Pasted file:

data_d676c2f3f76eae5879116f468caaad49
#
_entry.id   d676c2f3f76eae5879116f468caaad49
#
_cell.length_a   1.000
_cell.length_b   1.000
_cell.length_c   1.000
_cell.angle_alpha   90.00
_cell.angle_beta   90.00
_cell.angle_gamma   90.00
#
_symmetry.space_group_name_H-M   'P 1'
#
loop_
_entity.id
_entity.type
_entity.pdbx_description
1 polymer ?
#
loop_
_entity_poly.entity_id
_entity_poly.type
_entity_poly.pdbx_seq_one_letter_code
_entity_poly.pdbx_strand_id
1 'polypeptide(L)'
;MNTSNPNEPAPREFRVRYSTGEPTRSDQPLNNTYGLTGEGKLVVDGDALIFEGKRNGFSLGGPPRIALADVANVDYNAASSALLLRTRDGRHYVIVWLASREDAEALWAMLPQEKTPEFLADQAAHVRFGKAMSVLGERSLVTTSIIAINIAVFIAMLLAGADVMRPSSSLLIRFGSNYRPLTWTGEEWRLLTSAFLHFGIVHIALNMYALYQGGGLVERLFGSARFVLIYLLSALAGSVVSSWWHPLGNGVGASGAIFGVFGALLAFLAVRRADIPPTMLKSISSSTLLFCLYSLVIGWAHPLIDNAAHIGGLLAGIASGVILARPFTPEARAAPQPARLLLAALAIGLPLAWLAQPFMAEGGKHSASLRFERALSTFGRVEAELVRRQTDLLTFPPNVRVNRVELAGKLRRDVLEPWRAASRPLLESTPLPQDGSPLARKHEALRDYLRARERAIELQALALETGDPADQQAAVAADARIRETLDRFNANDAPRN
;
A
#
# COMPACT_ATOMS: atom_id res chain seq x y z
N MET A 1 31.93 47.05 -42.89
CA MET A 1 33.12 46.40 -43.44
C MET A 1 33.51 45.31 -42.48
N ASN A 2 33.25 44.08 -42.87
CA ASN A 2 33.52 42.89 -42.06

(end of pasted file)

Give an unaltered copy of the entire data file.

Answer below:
data_d676c2f3f76eae5879116f468caaad49
#
_entry.id   d676c2f3f76eae5879116f468caaad49
#
_cell.length_a   1.000
_cell.length_b   1.000
_cell.length_c   1.000
_cell.angle_alpha   90.00
_cell.angle_beta   90.00
_cell.angle_gamma   90.00
#
_symmetry.space_group_name_H-M   'P 1'
#
loop_
_entity.id
_entity.type
_entity.pdbx_description
1 polymer ?
#
loop_
_entity_poly.entity_id
_entity_poly.type
_entity_poly.pdbx_seq_one_letter_code
_entity_poly.pdbx_strand_id
1 'polypeptide(L)'
;MNTSNPNEPAPREFRVRYSTGEPTRSDQPLNNTYGLTGEGKLVVDGDALIFEGKRNGFSLGGPPRIALADVANVDYNAASSALLLRTRDGRHYVIVWLASREDAEALWAMLPQEKTPEFLADQAAHVRFGKAMSVLGERSLVTTSIIAINIAVFIAMLLAGADVMRPSSSLLIRFGSNYRPLTWTGEEWRLLTSAFLHFGIVHIALNMYALYQGGGLVERLFGSARFVLIYLLSALAGSVVSSWWHPLGNGVGASGAIFGVFGALLAFLAVRRADIPPTMLKSISSSTLLFCLYSLVIGWAHPLIDNAAHIGGLLAGIASGVILARPFTPEARAAPQPARLLLAALAIGLPLAWLAQPFMAEGGKHSASLRFERALSTFGRVEAELVRRQTDLLTFPPNVRVNRVELAGKLRRDVLEPWRAASRPLLESTPLPQDGSPLARKHEALRDYLRARERAIELQALALETGDPADQQAAVAADARIRETLDRFNANDAPRN
;
A
#
# COMPACT_ATOMS: atom_id res chain seq x y z
N MET A 1 31.93 47.05 -42.89
CA MET A 1 33.12 46.40 -43.44
C MET A 1 33.51 45.31 -42.48
N ASN A 2 33.25 44.08 -42.87
CA ASN A 2 33.52 42.89 -42.06